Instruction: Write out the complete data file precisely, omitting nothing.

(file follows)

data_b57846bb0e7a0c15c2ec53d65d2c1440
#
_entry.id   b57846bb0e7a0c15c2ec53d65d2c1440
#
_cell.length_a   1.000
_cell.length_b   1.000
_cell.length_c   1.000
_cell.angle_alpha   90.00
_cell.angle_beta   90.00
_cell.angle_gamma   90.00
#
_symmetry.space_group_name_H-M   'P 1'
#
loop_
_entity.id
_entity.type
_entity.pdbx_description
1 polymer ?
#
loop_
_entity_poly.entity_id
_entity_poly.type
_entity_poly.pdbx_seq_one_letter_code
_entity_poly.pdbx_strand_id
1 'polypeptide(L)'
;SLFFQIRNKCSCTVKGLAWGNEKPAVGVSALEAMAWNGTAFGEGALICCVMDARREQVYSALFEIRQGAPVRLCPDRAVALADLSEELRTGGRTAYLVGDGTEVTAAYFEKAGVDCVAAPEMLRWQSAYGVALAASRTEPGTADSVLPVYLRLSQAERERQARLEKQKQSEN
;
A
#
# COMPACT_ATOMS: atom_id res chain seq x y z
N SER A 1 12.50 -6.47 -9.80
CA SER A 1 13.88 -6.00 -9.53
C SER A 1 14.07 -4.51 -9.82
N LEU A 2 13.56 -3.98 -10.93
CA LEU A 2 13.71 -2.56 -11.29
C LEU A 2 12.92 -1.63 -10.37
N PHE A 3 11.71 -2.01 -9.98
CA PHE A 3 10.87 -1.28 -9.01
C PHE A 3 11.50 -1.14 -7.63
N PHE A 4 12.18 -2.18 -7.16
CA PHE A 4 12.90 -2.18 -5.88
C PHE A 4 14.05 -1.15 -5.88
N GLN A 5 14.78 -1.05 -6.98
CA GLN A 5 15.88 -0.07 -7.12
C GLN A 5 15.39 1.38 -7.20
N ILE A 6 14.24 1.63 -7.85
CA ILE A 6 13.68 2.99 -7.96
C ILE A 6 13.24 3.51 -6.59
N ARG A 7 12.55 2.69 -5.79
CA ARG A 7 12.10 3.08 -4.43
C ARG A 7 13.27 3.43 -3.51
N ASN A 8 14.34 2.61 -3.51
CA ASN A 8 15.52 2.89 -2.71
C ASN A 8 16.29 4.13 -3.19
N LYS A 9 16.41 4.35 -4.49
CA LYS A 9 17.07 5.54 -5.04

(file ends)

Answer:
data_b57846bb0e7a0c15c2ec53d65d2c1440
#
_entry.id   b57846bb0e7a0c15c2ec53d65d2c1440
#
_cell.length_a   1.000
_cell.length_b   1.000
_cell.length_c   1.000
_cell.angle_alpha   90.00
_cell.angle_beta   90.00
_cell.angle_gamma   90.00
#
_symmetry.space_group_name_H-M   'P 1'
#
loop_
_entity.id
_entity.type
_entity.pdbx_description
1 polymer ?
#
loop_
_entity_poly.entity_id
_entity_poly.type
_entity_poly.pdbx_seq_one_letter_code
_entity_poly.pdbx_strand_id
1 'polypeptide(L)'
;SLFFQIRNKCSCTVKGLAWGNEKPAVGVSALEAMAWNGTAFGEGALICCVMDARREQVYSALFEIRQGAPVRLCPDRAVALADLSEELRTGGRTAYLVGDGTEVTAAYFEKAGVDCVAAPEMLRWQSAYGVALAASRTEPGTADSVLPVYLRLSQAERERQARLEKQKQSEN
;
A
#
# COMPACT_ATOMS: atom_id res chain seq x y z
N SER A 1 12.50 -6.47 -9.80
CA SER A 1 13.88 -6.00 -9.53
C SER A 1 14.07 -4.51 -9.82
N LEU A 2 13.56 -3.98 -10.93
CA LEU A 2 13.71 -2.56 -11.29
C LEU A 2 12.92 -1.63 -10.37
N PHE A 3 11.71 -2.01 -9.98
CA PHE A 3 10.87 -1.28 -9.01
C PHE A 3 11.50 -1.14 -7.63
N PHE A 4 12.18 -2.18 -7.16
CA PHE A 4 12.90 -2.18 -5.88
C PHE A 4 14.05 -1.15 -5.88
N GLN A 5 14.78 -1.05 -6.98
CA GLN A 5 15.88 -0.07 -7.12
C GLN A 5 15.39 1.38 -7.20
N ILE A 6 14.24 1.63 -7.85
CA ILE A 6 13.68 2.99 -7.96
C ILE A 6 13.24 3.51 -6.59
N ARG A 7 12.55 2.69 -5.79
CA ARG A 7 12.10 3.08 -4.43
C ARG A 7 13.27 3.43 -3.51
N ASN A 8 14.34 2.61 -3.51
CA ASN A 8 15.52 2.89 -2.71
C ASN A 8 16.29 4.13 -3.19
N LYS A 9 16.41 4.35 -4.49
CA LYS A 9 17.07 5.54 -5.04